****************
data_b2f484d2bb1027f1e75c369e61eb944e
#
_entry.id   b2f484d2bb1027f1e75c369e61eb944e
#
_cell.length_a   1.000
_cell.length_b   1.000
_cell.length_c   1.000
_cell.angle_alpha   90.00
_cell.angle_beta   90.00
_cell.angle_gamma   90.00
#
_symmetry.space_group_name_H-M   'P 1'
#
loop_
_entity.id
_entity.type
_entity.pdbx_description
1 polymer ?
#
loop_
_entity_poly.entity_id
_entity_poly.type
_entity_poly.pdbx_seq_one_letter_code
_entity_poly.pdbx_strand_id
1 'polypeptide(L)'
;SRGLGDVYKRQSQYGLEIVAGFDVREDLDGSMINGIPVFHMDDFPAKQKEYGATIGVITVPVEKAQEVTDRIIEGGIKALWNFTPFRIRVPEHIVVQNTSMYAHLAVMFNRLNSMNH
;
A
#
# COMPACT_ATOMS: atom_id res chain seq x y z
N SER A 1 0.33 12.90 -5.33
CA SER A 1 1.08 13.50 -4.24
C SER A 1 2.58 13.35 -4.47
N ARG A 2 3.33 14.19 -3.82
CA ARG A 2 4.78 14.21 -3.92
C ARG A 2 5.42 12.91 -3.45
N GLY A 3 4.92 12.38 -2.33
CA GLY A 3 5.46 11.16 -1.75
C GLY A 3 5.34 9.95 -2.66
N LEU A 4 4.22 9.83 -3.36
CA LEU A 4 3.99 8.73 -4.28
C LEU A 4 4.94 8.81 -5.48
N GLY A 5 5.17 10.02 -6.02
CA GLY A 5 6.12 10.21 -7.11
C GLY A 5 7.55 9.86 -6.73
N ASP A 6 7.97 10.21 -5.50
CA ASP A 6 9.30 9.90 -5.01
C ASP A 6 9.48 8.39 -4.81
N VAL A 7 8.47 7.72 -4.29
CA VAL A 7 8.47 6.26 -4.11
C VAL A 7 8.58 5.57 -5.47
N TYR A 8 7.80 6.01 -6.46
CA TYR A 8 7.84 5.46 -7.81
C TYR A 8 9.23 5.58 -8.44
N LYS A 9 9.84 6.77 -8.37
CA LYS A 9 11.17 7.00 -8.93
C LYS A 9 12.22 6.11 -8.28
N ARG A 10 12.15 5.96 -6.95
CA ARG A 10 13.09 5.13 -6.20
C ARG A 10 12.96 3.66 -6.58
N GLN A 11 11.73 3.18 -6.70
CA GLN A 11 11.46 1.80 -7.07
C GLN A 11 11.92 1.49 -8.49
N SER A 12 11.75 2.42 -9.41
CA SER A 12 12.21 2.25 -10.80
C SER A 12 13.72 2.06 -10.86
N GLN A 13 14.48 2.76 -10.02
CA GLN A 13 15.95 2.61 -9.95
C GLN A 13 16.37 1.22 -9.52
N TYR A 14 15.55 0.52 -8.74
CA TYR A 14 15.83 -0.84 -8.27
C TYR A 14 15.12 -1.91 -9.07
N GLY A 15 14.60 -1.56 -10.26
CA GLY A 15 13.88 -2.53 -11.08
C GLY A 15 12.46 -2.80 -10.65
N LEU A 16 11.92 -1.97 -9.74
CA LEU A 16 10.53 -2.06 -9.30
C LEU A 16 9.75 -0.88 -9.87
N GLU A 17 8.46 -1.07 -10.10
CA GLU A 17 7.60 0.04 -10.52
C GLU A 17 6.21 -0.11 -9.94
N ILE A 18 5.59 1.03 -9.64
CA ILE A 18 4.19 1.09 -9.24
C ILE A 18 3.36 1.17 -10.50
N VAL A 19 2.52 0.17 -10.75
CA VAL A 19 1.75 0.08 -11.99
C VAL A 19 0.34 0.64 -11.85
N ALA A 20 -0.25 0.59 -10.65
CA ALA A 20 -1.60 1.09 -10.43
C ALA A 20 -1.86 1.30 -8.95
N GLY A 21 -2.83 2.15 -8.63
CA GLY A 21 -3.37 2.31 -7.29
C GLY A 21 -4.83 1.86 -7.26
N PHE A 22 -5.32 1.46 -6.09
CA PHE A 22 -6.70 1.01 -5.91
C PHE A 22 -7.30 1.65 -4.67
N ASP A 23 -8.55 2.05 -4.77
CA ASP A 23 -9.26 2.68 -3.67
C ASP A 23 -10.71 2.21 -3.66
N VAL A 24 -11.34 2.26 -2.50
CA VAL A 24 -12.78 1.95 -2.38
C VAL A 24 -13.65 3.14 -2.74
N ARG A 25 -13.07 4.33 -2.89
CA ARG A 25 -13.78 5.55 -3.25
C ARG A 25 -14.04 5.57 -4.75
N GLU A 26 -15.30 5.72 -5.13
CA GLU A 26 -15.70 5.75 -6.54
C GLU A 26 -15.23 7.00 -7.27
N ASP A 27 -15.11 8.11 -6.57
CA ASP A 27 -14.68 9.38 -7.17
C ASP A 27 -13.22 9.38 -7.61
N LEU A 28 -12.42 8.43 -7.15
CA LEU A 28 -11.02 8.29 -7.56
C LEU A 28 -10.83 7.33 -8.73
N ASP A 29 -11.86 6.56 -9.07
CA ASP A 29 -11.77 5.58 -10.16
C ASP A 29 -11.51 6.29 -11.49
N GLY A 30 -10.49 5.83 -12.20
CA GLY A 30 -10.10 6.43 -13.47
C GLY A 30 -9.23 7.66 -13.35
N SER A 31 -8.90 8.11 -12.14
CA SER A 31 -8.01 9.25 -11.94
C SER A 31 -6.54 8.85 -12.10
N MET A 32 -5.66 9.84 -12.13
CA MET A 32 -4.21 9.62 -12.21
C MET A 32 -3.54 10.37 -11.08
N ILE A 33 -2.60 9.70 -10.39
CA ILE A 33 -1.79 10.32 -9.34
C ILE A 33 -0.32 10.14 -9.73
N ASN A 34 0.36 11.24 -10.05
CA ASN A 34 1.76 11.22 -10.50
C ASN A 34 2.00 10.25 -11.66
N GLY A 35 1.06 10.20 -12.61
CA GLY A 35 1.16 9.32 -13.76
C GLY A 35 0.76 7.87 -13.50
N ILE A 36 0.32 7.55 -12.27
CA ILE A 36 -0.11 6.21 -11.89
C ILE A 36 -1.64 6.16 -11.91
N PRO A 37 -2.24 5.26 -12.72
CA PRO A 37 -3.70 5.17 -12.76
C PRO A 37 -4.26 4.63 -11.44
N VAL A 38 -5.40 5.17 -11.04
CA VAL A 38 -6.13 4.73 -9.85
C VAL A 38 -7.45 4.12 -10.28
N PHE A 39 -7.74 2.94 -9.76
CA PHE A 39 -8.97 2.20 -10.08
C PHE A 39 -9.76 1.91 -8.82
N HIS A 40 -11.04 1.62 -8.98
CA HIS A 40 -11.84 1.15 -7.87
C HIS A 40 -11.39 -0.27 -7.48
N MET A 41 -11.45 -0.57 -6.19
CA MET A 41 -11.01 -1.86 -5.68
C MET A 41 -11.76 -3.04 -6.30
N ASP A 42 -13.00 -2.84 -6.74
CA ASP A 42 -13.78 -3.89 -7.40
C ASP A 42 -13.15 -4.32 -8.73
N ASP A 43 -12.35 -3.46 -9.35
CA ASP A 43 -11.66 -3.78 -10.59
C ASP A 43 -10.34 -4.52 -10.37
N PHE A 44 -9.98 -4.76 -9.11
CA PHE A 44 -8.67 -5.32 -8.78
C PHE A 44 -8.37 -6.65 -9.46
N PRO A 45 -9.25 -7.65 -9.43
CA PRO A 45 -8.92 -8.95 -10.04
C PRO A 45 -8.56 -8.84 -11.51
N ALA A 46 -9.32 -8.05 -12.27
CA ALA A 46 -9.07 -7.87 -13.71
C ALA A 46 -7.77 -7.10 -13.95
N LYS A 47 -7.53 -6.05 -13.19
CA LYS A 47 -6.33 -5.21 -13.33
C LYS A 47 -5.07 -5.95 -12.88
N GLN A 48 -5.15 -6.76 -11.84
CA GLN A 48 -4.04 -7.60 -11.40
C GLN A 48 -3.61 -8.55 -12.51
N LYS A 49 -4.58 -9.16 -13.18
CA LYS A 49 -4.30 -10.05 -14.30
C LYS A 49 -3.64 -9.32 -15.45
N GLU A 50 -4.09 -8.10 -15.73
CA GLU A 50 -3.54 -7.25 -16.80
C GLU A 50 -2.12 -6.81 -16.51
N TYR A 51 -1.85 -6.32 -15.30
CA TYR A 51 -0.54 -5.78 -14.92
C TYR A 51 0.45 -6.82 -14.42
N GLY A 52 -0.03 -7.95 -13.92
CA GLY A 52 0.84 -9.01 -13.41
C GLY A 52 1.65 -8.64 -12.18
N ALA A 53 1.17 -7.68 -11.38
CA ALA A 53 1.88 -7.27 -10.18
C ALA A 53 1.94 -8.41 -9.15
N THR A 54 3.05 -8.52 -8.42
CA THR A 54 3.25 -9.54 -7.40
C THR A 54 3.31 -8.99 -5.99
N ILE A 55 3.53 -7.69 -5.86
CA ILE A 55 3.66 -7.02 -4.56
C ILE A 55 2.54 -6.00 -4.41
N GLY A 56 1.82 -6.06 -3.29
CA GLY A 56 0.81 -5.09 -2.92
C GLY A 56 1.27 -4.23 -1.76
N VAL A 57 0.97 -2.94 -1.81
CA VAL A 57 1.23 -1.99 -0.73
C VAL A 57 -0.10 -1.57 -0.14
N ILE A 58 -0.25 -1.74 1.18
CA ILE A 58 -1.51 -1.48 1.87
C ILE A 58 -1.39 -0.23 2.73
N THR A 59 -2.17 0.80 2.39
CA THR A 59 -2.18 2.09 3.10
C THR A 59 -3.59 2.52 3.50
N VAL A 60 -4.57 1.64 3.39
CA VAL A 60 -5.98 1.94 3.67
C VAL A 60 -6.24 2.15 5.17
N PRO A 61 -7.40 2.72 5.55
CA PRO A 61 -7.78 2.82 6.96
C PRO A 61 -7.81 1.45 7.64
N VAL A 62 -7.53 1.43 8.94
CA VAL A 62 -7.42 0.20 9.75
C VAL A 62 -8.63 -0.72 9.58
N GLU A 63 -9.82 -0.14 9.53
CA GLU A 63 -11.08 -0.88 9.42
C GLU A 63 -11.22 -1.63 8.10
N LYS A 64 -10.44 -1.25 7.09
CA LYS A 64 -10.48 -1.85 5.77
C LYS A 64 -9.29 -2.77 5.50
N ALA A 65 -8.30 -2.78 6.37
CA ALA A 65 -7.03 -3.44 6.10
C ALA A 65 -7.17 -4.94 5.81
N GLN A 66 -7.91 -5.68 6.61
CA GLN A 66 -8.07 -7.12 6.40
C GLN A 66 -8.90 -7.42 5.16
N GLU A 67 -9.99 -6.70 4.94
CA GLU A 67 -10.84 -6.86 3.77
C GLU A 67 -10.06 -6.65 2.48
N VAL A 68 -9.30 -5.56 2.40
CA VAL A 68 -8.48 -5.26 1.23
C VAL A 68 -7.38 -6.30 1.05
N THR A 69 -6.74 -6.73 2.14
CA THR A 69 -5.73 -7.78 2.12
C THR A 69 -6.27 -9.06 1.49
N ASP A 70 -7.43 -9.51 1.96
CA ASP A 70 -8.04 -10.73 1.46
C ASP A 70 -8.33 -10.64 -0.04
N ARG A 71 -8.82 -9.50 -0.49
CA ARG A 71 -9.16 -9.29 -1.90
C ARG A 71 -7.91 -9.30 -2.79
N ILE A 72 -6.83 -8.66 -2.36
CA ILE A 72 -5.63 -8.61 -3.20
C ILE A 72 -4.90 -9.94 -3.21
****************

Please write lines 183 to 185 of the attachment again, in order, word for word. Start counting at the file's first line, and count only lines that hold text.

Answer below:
C TYR A 51 0.45 -6.82 -14.42
N GLY A 52 -0.03 -7.95 -13.92
CA GLY A 52 0.84 -9.01 -13.41